This head turner grabbed my attention one morning on the automotive portion of my commute. I yammered on about its coolness to my lovely bride until we reached our parking spot, and then beat feet up to Fairview to see if it was still there. It was; parked across the street from Inner Chapters Books.
These cars look like the iconic 300SL. Those rain gutter-like fender flares never cease to grab my attention with thoughts of Stirling Moss, John Fitch, and stories of racing glory in the Mille Miglia. However, comparison to the legendary 300SL is not fair to this car. This little fellow is a stylish grand tourer in its own right.
Wide and low, it presented an aggressive and modern face compared to its European contemporaries, the Jaguar XK140 and MGA. It is perhaps similar in market mission to the Ford Thunderbird, as a personal luxury car. I think the styling of the 190SL roadster presents a more sporting flair than the Thunderbird, and more modern performance than was offered by the British.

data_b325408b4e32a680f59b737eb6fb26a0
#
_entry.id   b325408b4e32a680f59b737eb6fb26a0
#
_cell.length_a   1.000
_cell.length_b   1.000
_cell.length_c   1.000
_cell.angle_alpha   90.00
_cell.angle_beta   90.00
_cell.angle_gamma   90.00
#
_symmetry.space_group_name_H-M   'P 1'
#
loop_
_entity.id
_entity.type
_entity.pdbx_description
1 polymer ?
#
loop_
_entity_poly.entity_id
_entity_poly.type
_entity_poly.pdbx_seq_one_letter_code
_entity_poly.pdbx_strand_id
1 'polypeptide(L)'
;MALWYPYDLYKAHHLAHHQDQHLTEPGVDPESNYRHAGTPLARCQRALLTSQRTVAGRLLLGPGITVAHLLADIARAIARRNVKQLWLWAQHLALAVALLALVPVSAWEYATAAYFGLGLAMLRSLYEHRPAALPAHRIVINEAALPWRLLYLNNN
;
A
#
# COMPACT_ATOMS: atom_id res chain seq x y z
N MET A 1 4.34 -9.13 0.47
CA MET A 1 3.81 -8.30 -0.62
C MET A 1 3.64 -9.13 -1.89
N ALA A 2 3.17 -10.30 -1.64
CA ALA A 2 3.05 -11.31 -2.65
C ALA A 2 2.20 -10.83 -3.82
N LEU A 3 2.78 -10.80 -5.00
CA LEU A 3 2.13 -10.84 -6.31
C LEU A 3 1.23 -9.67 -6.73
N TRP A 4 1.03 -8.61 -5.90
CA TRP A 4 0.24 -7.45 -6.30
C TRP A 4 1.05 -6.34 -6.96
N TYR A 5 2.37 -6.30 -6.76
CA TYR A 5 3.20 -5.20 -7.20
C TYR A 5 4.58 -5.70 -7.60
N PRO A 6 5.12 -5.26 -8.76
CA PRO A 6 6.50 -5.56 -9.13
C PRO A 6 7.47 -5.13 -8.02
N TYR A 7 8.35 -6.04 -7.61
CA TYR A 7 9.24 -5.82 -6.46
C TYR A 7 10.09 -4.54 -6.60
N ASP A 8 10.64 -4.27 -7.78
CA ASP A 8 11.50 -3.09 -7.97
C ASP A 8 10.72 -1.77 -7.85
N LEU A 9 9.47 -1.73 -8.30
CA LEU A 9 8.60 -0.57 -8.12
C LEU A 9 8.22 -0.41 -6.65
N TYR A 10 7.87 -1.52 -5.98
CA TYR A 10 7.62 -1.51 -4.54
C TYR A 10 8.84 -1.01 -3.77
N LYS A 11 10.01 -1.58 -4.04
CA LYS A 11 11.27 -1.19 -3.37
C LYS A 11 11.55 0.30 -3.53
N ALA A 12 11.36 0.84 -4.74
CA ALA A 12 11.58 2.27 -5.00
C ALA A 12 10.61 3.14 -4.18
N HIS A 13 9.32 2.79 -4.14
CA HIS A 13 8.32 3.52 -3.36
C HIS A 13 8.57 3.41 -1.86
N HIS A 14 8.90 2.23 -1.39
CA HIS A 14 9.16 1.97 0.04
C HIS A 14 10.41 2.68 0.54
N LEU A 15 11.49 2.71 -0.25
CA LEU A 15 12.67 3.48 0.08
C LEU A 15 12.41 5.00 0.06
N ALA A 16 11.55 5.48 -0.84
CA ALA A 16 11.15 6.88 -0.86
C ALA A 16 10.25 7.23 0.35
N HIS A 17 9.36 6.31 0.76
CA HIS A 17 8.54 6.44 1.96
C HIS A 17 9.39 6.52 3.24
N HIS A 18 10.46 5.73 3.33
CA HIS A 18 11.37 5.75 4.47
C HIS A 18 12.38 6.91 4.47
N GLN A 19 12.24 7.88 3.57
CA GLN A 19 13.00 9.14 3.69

The sleek 190SL shares its chassis with the upright and dowdy Ponton benzes instead of the bespoke tube-frame 300SL exotics. That doesn't stop these cars from having an arresting presence, perhaps in spite of the level of performance they offered.
This car was not particularly athletic with a 1.9 liter 104 horsepower 4 cylinder engine saddled with toting 2600 lbs across Bavarian hills and dales. For its time (1955 to 1963) this level of performance was acceptable.
This car is the quintessential sports model. Built on a sedan's running gear, it put its best face forward. And does so quite well. I can imagine this car idling stylishly through the pedestrian traffic of Florence, carting some ersatz supermodel to a gig.
Even with its saloon car roots, this nonchalant grand tourer is worthy of a longing glance when seen parked on the street.